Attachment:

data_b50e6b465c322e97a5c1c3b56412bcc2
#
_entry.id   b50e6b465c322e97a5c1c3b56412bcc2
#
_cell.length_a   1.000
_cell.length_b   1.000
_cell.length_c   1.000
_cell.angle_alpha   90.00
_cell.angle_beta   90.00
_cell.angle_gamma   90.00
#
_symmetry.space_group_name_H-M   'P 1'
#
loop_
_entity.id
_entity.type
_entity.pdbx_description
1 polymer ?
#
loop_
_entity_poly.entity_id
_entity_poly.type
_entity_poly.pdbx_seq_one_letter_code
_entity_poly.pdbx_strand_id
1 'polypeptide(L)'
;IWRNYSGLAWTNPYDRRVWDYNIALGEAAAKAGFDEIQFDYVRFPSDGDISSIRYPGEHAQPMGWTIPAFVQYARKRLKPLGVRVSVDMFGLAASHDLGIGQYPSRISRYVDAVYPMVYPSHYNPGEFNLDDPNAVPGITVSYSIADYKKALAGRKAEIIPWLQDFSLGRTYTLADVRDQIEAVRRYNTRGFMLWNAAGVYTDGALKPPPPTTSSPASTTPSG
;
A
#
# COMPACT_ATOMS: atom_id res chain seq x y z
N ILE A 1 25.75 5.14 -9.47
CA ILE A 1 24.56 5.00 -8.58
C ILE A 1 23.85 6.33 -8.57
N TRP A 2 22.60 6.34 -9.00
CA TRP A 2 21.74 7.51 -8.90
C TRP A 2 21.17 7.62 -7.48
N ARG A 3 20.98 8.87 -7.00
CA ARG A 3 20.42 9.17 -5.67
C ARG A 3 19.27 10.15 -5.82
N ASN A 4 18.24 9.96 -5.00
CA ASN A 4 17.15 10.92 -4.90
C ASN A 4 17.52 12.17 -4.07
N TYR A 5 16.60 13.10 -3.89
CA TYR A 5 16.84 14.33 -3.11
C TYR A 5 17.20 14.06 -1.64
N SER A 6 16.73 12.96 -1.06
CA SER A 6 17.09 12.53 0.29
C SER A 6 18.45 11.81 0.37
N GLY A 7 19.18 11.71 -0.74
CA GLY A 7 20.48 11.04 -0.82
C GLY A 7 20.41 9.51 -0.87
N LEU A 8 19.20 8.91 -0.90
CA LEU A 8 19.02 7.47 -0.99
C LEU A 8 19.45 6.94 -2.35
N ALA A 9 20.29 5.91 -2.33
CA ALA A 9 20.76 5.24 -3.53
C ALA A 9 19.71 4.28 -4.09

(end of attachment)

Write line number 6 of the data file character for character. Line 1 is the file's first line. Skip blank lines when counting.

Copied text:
_cell.length_b   1.000